Reactive oxygen species (ROS) mediate cell-signaling processes in response to various ligands and play important roles in the pathogenesis of cardiovascular diseases. The present study reports that interleukin-22 (IL-22) elicits signal transduction in vascular smooth muscle cells (SMCs) through a ROS-dependent mechanism. We find that pulmonary artery SMCs express IL-22 receptor alpha 1 and that IL-22 activates STAT3 through this receptor. IL-22-induced signaling is found to be mediated by NADPH oxidase, as indicated by the observations that the inhibition and siRNA knock-down of this enzyme inhibit IL-22 signaling. IL-22 triggers the oxidative modifications of proteins through protein carbonylation and protein glutathionylation. Mass spectrometry identified some proteins that are carbonylated in response to IL-22 stimulation, including α-enolase, heat shock cognate 71. kDa protein, mitochondrial 60. kDa heat shock protein, and cytoplasmic 2 actin and determined that α-tubulin is glutathionylated. Protein glutathionylation and STAT3 phosphorylation are enhanced by the siRNA knock-down of glutaredoxin, while IL-22-mediated STAT3 phosphorylation is suppressed by knocking down thioredoxin interacting protein, an inhibitor of thioredoxin. IL-22 is also found to promote the growth of SMCs via NADPH oxidase. In rats, pulmonary hypertension is found to be associated with increased smooth muscle IL-22 expression. These results show that IL-22 promotes the growth of pulmonary vascular SMCs via a signaling mechanism that involves NADPH oxidase-dependent oxidation.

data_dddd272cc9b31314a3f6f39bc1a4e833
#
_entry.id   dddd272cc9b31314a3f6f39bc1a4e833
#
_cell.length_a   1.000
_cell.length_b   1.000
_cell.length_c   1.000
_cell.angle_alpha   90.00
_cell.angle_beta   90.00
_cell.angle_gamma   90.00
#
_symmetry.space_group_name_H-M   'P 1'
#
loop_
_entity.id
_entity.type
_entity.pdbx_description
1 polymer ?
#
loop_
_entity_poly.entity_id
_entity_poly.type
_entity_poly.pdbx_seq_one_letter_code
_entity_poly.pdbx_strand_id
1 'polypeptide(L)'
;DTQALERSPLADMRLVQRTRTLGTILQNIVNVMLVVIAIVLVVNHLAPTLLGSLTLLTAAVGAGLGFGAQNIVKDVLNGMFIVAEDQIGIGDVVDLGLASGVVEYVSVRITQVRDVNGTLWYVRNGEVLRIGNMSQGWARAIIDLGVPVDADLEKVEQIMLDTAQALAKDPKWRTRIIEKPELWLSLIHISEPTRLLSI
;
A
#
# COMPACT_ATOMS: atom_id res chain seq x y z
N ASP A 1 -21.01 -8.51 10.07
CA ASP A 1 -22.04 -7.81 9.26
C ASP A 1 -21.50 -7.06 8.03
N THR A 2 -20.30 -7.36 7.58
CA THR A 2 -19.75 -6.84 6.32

ASJC Scopus subject areas
- Cell Biology